By the way, trenches did not stop Moltke. The traditional landscape of the Great War had not yet developed.

Winchester whisperer said...

You've probably addressed this in one of your previous posts, but the interesting thing about 21st century warfare is how much can be done remotely. Drones being operated by computers in Nevada can kill Iraqis. I think we should revert to the ancient Greek idea and simply have a duel between the two best warriors. Life's too shortened...

Gracchi said...

Lord N- yes Pacifism only works if everyone is an advocate. I wasn't saying incidentally that peace treaties stop wars merely that in the case of Versailles there is substantail evidence to suggest that a peace treaty set up a war.

Winchester Whisperer (great name by the way) yes I agree with you remote warfare and biological and chemical warfare have changed the rules of the game. One of the most interesting developments about which I must sometime write is the erosion of the concept of the civilian- but you are right the nature of warfare has changed. I'm not sure about the idea of Homeric duals deciding things but its an interesting idea!

Gracchi said...

Dreadnought- wonderful comment- there is so much to discuss in your comment and I'm going to miss large segments of it here- but here goes.

I think we are in agreement about Versailles- the other aspect of that settlement is that of course lots of the most agrieved reaction was about territorial losses from Germany especially to Poland and Czechoslovakia in 1918- which firstly was about the enforcement of the principle of self determination and secondly was a recognition of things that had already happened. The extent to which in Eastern Europe, the priorities of Versailles were formed by the treaty of Brest Litovsk is unrecognised- and of course insofar as Versailles left both Germany and Russia losers in the East it did it because of that earlier treaty and the boundaries it had set along with the retreat of the German army.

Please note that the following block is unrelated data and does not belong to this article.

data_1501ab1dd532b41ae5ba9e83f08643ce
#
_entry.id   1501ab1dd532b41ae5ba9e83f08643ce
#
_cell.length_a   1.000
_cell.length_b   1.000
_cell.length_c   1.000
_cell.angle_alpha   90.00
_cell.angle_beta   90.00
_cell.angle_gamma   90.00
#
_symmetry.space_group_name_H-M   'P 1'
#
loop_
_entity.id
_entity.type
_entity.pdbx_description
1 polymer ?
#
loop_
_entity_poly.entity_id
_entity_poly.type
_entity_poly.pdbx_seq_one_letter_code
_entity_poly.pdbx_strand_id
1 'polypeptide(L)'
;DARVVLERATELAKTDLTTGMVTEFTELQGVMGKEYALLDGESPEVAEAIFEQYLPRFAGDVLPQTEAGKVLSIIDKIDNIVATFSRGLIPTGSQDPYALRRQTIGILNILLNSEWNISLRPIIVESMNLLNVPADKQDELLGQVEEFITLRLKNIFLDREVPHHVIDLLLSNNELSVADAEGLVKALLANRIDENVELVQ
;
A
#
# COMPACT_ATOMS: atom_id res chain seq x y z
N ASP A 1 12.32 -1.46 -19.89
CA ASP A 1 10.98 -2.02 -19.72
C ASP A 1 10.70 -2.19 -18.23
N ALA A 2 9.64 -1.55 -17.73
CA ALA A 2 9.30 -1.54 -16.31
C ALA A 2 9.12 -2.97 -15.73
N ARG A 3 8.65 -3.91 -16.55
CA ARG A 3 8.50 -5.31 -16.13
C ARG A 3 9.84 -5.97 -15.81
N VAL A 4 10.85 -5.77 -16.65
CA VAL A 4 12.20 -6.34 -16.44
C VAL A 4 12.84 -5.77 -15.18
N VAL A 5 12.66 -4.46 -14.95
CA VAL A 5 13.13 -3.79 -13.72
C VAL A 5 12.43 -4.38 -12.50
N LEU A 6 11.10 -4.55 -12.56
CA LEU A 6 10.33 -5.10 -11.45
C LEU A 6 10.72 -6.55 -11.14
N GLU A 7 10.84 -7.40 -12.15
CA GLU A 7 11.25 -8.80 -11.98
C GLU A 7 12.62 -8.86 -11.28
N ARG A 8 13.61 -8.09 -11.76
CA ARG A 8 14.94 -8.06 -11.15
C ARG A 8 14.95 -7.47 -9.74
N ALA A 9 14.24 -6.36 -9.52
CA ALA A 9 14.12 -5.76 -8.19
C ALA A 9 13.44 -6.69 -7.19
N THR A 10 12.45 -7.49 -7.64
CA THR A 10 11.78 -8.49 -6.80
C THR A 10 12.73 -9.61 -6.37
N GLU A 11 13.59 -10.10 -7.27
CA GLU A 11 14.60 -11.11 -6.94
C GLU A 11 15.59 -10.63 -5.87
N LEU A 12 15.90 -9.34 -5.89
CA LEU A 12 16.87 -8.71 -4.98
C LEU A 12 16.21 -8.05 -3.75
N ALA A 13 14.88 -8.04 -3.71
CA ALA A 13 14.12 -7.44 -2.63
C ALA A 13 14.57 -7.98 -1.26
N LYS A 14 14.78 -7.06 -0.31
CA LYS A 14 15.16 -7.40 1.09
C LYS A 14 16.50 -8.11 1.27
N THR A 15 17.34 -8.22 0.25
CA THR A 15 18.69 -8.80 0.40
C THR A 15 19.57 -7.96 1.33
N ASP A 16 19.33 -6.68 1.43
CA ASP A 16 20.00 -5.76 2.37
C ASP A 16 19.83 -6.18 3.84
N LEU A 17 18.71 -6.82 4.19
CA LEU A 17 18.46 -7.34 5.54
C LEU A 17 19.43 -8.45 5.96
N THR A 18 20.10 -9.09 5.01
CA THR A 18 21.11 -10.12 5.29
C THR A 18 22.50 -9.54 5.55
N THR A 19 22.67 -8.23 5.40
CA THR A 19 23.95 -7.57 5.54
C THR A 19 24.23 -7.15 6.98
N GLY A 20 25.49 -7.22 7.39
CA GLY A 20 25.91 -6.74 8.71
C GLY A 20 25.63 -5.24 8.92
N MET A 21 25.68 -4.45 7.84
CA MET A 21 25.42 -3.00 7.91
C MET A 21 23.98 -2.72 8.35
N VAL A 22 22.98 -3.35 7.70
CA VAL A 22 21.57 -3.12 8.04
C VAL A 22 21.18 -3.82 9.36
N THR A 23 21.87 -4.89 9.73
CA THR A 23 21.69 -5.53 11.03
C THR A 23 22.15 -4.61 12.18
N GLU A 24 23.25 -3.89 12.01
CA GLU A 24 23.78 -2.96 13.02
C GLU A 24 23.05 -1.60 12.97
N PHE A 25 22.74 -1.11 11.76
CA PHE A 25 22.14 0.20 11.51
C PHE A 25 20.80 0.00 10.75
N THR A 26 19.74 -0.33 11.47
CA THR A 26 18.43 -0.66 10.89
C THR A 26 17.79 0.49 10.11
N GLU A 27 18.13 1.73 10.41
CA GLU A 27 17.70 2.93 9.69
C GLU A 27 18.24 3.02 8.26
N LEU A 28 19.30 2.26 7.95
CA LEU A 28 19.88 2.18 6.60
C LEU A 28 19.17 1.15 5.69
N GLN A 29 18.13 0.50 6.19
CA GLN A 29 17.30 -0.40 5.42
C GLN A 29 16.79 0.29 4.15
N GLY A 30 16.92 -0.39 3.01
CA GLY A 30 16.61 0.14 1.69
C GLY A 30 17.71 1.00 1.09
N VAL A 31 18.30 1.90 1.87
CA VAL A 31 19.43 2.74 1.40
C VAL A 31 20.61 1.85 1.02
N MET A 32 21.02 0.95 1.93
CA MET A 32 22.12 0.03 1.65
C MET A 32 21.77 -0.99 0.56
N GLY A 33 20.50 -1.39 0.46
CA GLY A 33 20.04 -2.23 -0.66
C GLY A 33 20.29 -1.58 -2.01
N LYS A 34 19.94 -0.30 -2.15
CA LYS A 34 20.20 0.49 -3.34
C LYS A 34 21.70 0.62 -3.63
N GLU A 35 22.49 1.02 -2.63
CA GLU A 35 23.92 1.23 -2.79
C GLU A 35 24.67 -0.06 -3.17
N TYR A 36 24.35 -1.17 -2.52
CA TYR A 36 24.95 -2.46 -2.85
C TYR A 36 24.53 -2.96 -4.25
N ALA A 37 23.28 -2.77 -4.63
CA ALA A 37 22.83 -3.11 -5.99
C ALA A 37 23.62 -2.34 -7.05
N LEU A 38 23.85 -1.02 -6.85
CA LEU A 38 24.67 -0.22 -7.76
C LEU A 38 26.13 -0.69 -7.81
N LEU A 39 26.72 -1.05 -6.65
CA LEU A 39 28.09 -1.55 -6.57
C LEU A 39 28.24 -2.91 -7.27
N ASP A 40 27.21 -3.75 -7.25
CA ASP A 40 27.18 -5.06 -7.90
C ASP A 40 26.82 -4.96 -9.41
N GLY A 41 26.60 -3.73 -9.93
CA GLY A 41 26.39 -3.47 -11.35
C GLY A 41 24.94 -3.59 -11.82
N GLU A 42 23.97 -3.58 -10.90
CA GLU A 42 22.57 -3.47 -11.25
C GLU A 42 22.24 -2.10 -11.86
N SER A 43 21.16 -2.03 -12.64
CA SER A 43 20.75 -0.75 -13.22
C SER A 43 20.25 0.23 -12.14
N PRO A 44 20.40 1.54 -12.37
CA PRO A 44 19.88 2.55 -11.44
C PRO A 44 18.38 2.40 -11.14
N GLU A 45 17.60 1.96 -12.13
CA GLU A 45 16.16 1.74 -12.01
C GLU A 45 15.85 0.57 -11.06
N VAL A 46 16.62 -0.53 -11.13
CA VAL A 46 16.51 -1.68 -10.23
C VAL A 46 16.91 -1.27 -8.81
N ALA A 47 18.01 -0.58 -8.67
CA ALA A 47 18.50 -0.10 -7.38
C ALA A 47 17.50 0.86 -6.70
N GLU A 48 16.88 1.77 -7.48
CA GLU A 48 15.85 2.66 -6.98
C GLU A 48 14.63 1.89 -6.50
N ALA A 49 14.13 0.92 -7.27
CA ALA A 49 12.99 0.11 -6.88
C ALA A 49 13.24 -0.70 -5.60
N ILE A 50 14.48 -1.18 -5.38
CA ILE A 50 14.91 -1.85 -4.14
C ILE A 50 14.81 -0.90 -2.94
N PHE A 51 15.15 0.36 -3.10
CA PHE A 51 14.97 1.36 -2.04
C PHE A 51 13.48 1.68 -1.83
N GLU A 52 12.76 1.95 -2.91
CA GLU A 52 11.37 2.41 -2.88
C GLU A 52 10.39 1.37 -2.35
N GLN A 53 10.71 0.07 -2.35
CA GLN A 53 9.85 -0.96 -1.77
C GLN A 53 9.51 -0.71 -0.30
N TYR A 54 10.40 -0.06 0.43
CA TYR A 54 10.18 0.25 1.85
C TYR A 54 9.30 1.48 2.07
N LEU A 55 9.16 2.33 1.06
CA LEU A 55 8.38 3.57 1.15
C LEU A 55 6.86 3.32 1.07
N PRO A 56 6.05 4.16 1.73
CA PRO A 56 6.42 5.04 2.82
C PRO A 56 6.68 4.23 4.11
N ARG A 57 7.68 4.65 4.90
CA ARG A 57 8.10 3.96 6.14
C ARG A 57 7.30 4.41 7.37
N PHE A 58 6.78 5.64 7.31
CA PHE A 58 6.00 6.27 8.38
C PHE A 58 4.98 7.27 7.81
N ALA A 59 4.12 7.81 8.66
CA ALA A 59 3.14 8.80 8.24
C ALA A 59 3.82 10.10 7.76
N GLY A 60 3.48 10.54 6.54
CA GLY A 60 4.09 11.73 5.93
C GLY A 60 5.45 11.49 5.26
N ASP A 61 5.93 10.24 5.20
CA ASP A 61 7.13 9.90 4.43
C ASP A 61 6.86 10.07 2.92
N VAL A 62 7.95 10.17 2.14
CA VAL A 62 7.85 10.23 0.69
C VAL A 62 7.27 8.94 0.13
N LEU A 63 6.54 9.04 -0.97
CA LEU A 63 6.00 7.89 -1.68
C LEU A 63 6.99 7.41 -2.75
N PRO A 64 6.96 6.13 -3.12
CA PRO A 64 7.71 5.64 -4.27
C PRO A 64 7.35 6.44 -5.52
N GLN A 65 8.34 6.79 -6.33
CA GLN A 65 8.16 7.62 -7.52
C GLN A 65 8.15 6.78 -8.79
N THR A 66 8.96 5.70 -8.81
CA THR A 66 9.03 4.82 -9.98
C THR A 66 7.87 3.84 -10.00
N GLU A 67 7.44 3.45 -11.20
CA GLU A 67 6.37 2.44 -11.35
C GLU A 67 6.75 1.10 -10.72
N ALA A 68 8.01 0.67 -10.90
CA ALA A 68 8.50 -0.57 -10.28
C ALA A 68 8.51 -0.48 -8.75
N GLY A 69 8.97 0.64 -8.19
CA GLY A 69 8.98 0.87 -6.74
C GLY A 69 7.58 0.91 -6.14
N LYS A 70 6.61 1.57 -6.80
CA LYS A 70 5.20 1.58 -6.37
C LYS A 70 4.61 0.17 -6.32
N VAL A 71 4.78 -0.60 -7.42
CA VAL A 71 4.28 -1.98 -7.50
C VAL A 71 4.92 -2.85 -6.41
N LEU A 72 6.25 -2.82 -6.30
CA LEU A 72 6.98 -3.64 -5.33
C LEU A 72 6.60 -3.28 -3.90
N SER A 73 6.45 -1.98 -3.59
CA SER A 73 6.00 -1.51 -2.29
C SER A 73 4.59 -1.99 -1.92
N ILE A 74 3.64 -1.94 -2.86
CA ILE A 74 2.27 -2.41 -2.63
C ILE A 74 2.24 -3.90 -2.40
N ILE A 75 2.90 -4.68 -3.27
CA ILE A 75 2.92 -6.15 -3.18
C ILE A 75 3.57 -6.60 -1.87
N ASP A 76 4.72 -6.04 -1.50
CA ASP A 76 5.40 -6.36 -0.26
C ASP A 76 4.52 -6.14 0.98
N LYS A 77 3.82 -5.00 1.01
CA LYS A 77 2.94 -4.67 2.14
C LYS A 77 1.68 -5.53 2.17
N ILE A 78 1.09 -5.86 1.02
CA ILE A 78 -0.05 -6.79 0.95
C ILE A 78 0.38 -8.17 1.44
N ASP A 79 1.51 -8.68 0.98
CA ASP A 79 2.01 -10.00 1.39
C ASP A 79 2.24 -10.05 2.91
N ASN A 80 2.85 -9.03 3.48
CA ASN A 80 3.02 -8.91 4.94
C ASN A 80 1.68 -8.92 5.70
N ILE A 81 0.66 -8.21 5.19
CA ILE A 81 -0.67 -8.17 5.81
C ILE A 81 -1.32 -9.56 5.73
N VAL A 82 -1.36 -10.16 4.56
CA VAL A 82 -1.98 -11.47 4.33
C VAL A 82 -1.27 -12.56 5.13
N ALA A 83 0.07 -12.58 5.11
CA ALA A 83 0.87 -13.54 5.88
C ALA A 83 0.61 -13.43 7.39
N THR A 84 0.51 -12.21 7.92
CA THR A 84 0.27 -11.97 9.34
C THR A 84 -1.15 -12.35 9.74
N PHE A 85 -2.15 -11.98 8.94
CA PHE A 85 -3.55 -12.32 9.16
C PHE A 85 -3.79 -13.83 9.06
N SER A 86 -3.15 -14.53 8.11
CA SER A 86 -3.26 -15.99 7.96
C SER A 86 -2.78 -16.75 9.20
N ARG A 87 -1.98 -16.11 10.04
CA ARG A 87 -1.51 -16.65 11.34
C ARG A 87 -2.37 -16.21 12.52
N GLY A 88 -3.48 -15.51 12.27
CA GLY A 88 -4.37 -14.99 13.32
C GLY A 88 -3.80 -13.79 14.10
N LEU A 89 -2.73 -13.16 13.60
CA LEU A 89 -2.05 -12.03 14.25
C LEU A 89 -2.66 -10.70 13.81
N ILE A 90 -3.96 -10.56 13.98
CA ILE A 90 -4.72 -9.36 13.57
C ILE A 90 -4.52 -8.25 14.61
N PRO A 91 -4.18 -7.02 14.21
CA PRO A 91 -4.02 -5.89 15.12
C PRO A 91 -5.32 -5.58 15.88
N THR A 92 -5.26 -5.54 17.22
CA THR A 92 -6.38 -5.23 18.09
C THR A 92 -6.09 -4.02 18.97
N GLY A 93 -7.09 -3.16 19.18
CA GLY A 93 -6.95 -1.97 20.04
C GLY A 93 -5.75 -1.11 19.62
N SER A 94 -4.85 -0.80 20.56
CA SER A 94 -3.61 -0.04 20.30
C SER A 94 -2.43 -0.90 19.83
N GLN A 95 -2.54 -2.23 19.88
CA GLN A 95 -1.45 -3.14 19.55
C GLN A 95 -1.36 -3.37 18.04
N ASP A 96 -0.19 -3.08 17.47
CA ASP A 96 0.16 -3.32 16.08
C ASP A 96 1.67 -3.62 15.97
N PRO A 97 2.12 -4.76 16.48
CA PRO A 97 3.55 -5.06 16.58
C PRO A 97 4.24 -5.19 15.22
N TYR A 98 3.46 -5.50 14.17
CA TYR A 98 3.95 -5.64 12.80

To your point about the Generals- I apologise for the quip- yes I agree with you about perhaps lesson being the wrong word. Obviously the BEF in 1918 could have provided instruction. I think to some extent there is a degree of pace in technological development between the two wars- the tank and the bomber becoming key instruments of war. I'm no military historian- but I do think that for the French in particular your statements about defensive war are right- there is a sense in which the most significant impression of World War One was the BEF advance, but the most dominant was trench warfare and that's the one they took away with them. There were also all kinds of defficiencies in the French High Command at the time- I seem to remember but wouldn't like to go further because I don't have the knowledge.

Btw I wasn't I hope saying that trenches stopped Moltke. I was I hope joking that if Moltke's army had faced the Maginot line it would have been stopped whereas Hitler's of course wasn't.

One last interesting question- since you are much more of an expert than me on this- is whether the Seigfried line could have been turned in the same way as the Maginot line was- were the Germans as vulnerable in 1939 as the French were in 1940.

Thanks for your comment though- I really enjoyed reading it- and please put me right on the military history, its not my subject.

Lord Nazh© said...

You would (imo) be more apt to say that the peace treaty (Versailles) set up Hitler's move to power. It didn't set up the war itself (which would not have occurred without the preceding decade of Nazi empowerment). Hitler used the 'overwhelming' peace treaty to unite the German people to his Nazi party. (yes he used quite a few other things to accomplish this, but one factor was the 'de-arming' of the German Motherland by the allies).

But to outright state that the treaty is a substantial cause of the next war would be (imo) wrong. The treaty did what it intended, the people that were supposed to make sure the treaty was honored did not.